1106. Health Disparities in Timing of Treatment of Aneurysmal Subarachnoid Hemorrhage in the United States
Authors: Stephanie Chen, MD; David McCarthy, BS; Evan Luther, MD; Samir Sur, MD; Marie-Christine Brunet; Dileep Yavagal, MD; Eric Peterson, MD; Robert Starke, MD (Miami, FL)
Re-bleeding after aneurysmal subarachnoid hemorrhage (aSAH) is associated with high morbidity and mortality. The highest risk (up to 13.5%) occurs within the first 24 hours of symptom onset. Accordingly, early treatment via endovascular or open surgery is associated with improved outcomes. Socioeconomic disparities have been shown to affect the treatment of emergent conditions. Thus, in this study we sought to identify disparities associated with increased time to aneurysm treatment in aSAH beyond 24 hours of presentation.
International Classification of Diseases, 9th Edition; Clinical Modification codes were used to identify patients with aSAH who were treated by either surgical clipping or endovascular embolization from the National Inpatient Sample from 2004 to 2014. Delayed treatment was defined as treatment occurring 2 days after admission or later. Elixhauser comorbidities, hospital characteristics, and patient demographics were analyzed via univariate and multivariate logistic regression analyses.
89,192 ruptured aneurysms were treated between 2004 to 2014 in the United States (44,745 surgery, 44,447 endovascular). Overall, 25.3% of patients received delayed treatment (27.8% of clipped, 22.7% of endovascular). Clipping was more likely to be delayed than coiling (OR 1.4 p<0.0001). However, over the decade, there was an increasing proportion of clipped patients treated within 1 day of presentation, while there was no change in the endovascular cohort. Independent predictors of delayed treatment also included: young age (p<0.0001), male gender (OR 1.2 P<0.0001), and non-teaching status of hospital (OR 1.1 p<0.0017). Compared to the Caucasians, Hispanic (OR 1.32, p<0.0001) and Asian race (OR 1.37, p=0.01) were associated with late treatment. Compared to privately insured patients, Medicare, Medicaid, and self-paid patients were also significantly more delayed (OR 1.4, 1.2, 1.1; p=0.0001, 0.0001, 0.005; respectively).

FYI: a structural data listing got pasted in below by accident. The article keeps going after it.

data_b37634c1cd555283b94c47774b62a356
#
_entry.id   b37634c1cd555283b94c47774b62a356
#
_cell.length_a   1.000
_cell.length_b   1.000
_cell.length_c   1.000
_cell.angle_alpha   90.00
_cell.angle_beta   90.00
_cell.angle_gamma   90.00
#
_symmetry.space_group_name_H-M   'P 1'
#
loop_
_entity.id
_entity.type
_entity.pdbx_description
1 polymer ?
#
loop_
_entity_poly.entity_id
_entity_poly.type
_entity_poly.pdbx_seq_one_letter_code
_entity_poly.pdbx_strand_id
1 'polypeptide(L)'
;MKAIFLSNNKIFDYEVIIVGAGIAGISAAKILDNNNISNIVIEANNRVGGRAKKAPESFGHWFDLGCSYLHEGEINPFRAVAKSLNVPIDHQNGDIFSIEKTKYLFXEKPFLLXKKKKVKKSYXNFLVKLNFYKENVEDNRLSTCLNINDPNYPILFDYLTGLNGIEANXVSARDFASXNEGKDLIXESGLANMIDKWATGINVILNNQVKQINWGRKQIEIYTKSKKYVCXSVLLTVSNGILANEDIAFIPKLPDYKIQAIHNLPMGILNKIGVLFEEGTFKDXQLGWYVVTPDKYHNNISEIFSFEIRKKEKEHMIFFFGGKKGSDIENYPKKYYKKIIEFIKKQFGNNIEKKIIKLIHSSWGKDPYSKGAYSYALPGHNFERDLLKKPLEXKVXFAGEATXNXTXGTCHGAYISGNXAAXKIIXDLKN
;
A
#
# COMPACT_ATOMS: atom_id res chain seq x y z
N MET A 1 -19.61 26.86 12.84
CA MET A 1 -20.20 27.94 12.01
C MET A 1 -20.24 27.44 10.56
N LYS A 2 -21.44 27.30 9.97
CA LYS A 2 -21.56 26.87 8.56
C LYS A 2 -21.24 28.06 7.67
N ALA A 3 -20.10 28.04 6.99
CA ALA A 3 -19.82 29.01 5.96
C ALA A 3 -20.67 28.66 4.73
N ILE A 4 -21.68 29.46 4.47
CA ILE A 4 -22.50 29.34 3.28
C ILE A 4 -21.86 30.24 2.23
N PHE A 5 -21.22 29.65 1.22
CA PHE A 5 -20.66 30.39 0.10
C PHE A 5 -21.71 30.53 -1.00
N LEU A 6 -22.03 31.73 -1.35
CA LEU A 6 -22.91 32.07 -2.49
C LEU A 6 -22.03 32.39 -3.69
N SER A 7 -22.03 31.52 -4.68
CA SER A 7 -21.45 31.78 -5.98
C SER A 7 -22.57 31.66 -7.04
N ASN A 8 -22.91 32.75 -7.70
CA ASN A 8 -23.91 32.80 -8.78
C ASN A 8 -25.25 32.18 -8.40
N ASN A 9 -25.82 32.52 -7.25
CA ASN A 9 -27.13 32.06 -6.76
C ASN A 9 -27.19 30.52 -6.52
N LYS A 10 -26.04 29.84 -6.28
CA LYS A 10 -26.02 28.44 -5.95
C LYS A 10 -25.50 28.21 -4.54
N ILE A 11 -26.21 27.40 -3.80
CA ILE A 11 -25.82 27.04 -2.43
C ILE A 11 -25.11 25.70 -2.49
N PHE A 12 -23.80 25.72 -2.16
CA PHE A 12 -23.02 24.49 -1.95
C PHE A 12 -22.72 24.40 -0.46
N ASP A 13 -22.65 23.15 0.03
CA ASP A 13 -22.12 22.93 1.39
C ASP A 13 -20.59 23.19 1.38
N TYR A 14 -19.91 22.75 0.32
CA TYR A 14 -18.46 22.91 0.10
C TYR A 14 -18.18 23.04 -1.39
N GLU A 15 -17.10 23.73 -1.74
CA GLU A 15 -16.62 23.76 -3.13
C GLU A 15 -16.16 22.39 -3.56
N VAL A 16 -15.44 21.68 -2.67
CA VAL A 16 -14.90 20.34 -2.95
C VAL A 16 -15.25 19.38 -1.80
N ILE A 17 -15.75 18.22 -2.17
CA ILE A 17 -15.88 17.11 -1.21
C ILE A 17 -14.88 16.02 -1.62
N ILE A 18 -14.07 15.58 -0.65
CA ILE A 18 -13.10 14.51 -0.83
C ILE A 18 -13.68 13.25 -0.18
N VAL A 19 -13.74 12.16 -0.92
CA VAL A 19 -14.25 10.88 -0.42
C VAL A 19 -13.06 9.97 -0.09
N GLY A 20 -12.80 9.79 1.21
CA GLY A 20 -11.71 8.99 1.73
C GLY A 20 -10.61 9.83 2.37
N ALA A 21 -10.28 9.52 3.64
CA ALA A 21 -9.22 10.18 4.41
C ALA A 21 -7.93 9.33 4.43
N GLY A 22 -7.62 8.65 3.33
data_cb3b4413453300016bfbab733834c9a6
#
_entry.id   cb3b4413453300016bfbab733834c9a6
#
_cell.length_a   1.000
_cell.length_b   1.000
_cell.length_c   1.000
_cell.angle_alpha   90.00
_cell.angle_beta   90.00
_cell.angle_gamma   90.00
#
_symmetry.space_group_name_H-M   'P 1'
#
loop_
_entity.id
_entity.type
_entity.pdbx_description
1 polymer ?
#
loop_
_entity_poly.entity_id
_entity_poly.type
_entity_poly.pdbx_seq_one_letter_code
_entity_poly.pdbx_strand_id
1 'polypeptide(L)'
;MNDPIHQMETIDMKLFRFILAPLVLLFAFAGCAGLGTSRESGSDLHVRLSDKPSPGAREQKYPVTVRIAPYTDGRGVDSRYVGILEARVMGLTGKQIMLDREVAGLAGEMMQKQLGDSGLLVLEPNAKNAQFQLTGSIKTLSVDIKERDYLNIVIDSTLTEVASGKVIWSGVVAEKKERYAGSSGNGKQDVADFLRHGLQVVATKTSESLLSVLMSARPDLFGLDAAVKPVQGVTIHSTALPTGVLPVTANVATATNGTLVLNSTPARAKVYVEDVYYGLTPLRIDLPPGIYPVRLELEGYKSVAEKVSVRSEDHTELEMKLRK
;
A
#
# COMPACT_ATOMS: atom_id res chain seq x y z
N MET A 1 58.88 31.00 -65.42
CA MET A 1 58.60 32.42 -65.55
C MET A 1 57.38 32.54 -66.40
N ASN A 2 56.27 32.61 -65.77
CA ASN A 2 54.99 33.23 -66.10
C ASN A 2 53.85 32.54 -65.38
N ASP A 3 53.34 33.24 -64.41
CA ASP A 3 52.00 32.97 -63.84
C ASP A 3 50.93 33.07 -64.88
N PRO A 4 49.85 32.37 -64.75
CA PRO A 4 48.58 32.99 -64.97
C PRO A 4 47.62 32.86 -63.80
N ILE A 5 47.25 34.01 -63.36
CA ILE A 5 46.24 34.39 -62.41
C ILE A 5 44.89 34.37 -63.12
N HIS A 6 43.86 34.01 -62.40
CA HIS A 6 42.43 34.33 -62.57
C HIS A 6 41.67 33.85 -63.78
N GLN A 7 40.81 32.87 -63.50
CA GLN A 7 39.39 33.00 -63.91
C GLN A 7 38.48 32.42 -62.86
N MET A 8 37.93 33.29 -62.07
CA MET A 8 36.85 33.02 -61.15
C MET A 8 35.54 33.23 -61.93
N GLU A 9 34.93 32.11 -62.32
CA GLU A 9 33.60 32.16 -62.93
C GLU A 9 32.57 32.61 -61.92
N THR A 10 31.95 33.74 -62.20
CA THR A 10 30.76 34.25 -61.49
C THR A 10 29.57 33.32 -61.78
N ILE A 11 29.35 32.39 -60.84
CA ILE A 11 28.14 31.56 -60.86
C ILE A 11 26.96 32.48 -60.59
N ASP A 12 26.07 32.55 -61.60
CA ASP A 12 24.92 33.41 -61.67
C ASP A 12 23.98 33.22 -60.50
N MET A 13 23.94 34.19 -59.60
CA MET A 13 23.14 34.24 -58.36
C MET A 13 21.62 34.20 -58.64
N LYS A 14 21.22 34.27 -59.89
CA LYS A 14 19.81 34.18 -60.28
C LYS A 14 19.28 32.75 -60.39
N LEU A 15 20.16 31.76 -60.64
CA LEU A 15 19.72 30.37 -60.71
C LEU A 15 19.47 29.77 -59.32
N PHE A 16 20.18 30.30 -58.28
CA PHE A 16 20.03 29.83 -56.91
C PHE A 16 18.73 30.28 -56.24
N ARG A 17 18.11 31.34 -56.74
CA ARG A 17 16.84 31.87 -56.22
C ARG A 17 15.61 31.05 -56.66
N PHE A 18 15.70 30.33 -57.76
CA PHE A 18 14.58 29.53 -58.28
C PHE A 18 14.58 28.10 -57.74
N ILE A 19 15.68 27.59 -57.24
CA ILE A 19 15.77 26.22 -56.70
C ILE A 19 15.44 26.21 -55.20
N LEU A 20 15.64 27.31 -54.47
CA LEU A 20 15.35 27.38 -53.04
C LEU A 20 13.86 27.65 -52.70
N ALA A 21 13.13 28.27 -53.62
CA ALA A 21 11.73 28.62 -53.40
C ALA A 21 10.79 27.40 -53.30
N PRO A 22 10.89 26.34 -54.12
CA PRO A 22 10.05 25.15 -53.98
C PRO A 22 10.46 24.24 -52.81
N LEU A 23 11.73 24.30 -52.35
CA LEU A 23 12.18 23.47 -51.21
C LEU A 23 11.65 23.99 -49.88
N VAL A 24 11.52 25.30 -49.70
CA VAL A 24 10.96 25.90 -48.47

Procedure type, race, as well as socioeconomic factors were all associated with delayed treatment of ruptured aneurysms in the United States